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the Sacred Writings? [s] Who hath known the mind of the Lord, or who hath been his counsellor? O the depth of the riches both of the wisdom and knowledge of God! Who can boast, [t] that he has all the riches of the full assurance of understanding, to the acknowledgment of the mystery of God the Father, and of Jesus Christ ? Those only [u] to whom Godwill make known what are the riches of the glory of the double mystery, that is, the evangelists and apostles, who can say, [x] We have received. , . the Spirit of God; we know the mind of Christ. It is known, that this gift was indulged to St. Paul in an eminent degree, who declared [y] I determined not to know any thing among you, save Jesus Christ, and him crucified; all other things [=] he counted but loss, in comparison of the excellency of the knowledye of Christ Jesus. [a] He declares in more places than one, that his vocation is, [0] to preach among the Gentiles the unsearchable riches of Christ; and to make all men see, what is the fellowship of the mystery, which, from the beginning of the world, hath been hid in God, who created all things by Jesus Christ,

What is a preacher of the Gospel properly, but an embassador sent by the Creator to men, to declare his designs to them, to lay before them the conditions of the covenant he will make with them; and of the peace he will condescend to grant them, agreeable to that majestic expression of St. Paul, [C] Ie ure embassadors for Christ? Now, from whom should anembassador receive his instructions, or the words he is commanded to deliver to those he is to treat with, but from the master who sent him? It was this made St. Paul exhort the Ephesians to offer up prayers continually for him; in order, says he, [d]that utterance may be given unto me, that I may open my mouth boldly, to make known the mystery of the Gospel. . . that [s] Rom. xi. 33, 34.

[Z] Phil. iii. 8. [1] Coloff. ii. 2.

laj Coloss. iv. 3, 4. [u] Ibid. i. 27.

[b] Ephes. iii. 8, [x] 1 Cor. ii, 12, 16.

[c] 2 Cor. v. 20. Vy] Ibid. ii. 2,

d) Eph, vi. 19, 20.


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therein I may speak boldly. And the same apostle declares in another place, that all things are of God, who hath reconciled us unto himself by Jesus Christ, (e)and hath given to us the ministry of reconciliation.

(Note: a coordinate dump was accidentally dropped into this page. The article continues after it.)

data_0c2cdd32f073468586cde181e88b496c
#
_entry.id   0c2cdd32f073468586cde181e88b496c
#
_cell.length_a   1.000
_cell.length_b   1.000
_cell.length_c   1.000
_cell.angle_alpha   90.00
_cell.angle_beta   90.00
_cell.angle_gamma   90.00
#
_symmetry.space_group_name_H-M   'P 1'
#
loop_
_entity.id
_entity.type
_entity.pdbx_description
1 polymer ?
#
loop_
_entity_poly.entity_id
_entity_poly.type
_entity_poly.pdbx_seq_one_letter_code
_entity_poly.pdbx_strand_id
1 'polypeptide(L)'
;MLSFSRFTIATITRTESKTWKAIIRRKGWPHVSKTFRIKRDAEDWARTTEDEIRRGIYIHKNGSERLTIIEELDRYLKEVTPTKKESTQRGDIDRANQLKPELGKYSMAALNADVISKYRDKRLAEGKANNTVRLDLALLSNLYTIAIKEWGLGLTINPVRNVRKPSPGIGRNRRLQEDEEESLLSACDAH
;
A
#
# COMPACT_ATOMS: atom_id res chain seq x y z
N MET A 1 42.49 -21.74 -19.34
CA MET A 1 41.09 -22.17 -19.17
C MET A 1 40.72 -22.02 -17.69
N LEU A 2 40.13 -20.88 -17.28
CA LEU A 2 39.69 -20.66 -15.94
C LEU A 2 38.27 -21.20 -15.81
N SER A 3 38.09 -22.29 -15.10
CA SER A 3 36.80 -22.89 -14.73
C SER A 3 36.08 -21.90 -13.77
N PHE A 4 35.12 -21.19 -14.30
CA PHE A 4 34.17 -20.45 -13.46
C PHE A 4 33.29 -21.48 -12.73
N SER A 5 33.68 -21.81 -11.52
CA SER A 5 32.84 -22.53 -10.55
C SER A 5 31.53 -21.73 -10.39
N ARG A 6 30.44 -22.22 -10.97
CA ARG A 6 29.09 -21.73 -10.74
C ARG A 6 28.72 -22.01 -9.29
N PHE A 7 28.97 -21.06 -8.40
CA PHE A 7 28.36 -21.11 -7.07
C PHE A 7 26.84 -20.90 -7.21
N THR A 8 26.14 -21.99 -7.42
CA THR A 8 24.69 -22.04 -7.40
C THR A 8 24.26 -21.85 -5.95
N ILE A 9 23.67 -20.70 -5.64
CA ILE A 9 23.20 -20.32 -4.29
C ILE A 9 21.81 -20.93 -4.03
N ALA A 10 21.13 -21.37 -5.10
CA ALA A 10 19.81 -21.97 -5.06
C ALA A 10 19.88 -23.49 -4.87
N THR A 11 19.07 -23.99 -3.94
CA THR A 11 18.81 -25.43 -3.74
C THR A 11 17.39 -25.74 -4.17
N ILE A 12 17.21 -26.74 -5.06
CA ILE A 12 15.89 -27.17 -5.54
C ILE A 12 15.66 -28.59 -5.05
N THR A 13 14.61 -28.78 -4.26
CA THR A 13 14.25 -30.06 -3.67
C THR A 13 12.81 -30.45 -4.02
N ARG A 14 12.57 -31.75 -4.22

When can preachers say truly to their hearers, [f] Now then we are embassadors for Christ, as though God did beseech you by us. . . [g] We speak before God in Christ, or rather, [h] it is Jesus Christ speaks in us, unless when the truths they declare, and the proofs by which they support them, are drawn from the Sacred Writings, and are warranted from God's word? These are likewise infinitely fruitful, whether we desire to inculcate tenets, or to explain mysteries; or would unfold the principles of morality, or censure vices. [i] All Scripture is given by inspiration of God, and is profitable for doctrine, for reproof, for correction, for instruction in righteousness

. It nust be confessed, that the truths which are declared to Christians, are much stronger, and make a much greater impression, when they are thus invested with the divine authority; because every man, at the same time that he has an idea of the Deity, has naturally a veneration for him. Besides, these truths take much deeper root in the mind, when they are joined with some passages of Scripture, the sense and energy of which have been shewn. The hearer may have the text explained, before his eyes, which makes him much more attentive; at least he has it at hane, and, by reading it, he easily recals whatever was said to explain it. But a bare citation, often very short, and of which the auditor has seldom notice, passes away with great rapidity, leaves no trace behind it, and is lost and confounded in the rest of the discourse. We cannot expect much fruit from instructions, when they are founded merely on human reasons.

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[+] 2 Cor. V. 15
U] Ibid. v. 29.
[g] Ibid. xij. in

[%] Ibid. xiii. 3.
[] 2 Tim. iii. 16.


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“ One might follow, says the archbishop of Cam" bray, in his Dialogues on Eloquence, where he lays “ down excellent rules for preaching; one might "follow many preachers twenty years, and not be “ instructed in religion in the manner we ought. I “ have often observed, says he elsewhere, that there " is no art or science but is taught from principles,

and methodically; whilst religion only is not taught "after that method. A little dry catechism, which

they do not understand, is given them in their in“fant years to learn by heart; after which, they have

no other instructions but what they can gather from “ loose indigested sermons.

I wish that Christians were taught the first elements of their religion, and were instructed with order and method to the high

est mysteries. This was the practise of the earlier "ages of the church. Ministers used to begin with

catechisms, after which they taught the Gospel re“gularly by homilies, whereby Christians became "perfectly acquainted with the whole word of God."